Toddlers: Whole or low-fat milk for your toddler?

Should a child under the age of two drink whole or low-fat milk?

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Robert Steele

Robert W. Steele, MD, is a board certified pediatrician at St. John's Regional Health Center in Springfield, MO. He graduated from medical... Read more

Milk is an excellent source of calcium and protein. The fat it provides is also substantial for those drinking whole milk. Does a child under two need the fat contained in whole milk? To answer your question, it is important to understand what we now know about the need for fat in the diet of children.

Limiting the amount of fat in the adult diet clearly has health benefits. And it has been known for quite a long time that atherosclerosis (hardening of the arteries) is a process that actually begins in infancy and accelerates during the teenage years. It makes sense that trying to prevent this process as early as possible would allow for the best health benefits. However, the biggest concern with limiting children’s intake of fat has been the fear that the calories lost would be too great to allow for adequate growth. So, over the past ten years, the benefits of a “heart-smart” low fat diet have been examined in adolescents and children with interesting results. Children over the age of two who are given a diet that contains the classic heart-healthy diet (28 percent of calories from fat, 10 percent from saturated fat, and low cholesterol) show no growth difficulties. These studies are now extending to include children under 24 months to see if this type of diet is healthy for this age group as well.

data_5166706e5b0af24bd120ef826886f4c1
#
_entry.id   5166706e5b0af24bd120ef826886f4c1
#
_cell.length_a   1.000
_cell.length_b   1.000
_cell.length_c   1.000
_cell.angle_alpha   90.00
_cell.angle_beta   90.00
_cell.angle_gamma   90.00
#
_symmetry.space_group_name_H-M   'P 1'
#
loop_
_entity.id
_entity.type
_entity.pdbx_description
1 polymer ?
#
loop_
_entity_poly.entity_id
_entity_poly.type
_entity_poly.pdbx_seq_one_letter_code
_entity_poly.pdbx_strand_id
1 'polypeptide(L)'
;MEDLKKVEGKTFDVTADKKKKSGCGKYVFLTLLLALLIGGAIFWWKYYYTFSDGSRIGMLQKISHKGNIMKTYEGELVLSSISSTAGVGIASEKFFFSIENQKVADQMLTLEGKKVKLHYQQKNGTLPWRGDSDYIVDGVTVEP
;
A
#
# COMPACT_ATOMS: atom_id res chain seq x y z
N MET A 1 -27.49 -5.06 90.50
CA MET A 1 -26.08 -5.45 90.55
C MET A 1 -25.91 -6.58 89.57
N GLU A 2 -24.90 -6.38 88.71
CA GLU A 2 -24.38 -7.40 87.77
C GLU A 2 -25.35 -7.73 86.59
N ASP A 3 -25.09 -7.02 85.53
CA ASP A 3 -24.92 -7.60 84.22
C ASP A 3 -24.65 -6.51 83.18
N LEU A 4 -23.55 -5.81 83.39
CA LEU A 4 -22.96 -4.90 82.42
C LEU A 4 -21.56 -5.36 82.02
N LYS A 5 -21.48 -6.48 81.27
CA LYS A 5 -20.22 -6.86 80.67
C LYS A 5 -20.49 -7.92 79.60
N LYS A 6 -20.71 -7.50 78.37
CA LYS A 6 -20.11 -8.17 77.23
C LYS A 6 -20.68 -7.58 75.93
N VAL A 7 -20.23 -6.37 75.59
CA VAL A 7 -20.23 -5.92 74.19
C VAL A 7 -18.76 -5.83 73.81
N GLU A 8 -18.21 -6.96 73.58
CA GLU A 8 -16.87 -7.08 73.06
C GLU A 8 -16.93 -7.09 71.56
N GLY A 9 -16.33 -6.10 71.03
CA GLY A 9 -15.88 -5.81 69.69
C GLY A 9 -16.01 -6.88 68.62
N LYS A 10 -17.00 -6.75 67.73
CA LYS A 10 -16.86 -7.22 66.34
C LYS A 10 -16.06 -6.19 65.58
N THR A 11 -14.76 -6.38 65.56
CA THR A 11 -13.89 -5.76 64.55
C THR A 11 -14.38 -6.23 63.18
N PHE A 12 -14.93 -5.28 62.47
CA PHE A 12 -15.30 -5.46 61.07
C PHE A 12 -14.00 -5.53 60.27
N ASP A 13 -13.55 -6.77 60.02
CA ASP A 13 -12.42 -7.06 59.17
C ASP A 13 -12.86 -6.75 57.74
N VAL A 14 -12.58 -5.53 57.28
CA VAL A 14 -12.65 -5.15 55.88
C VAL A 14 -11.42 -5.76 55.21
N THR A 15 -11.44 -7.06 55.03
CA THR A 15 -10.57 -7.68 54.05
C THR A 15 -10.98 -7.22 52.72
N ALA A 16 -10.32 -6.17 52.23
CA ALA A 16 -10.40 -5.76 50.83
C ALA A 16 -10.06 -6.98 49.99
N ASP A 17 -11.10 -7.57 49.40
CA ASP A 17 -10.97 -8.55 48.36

It is currently felt that the fat intake of children under the age of two should not be limited. Therefore, these children should receive whole milk. It may be that future research shows that limiting fat in this age group is preferred, but for now, the facts just aren’t there to support it. However, for children over two years, the story is different and should no longer be considered controversial. The typical US diet (including that for children) contains more than 30 percent calories from fat, so when it comes to the choice of milk, it ought to be based upon how much fat is entering the child’s diet from other sources. If the fat from other foods and drink constitutes more than 30 percent of the child’s total calories, then skim milk is a wise choice. If, however, the child already has a low-fat diet, then two percent or even whole milk might be best. Discussing your child’s diet with the doctor or nutritionist can help decide which is best.

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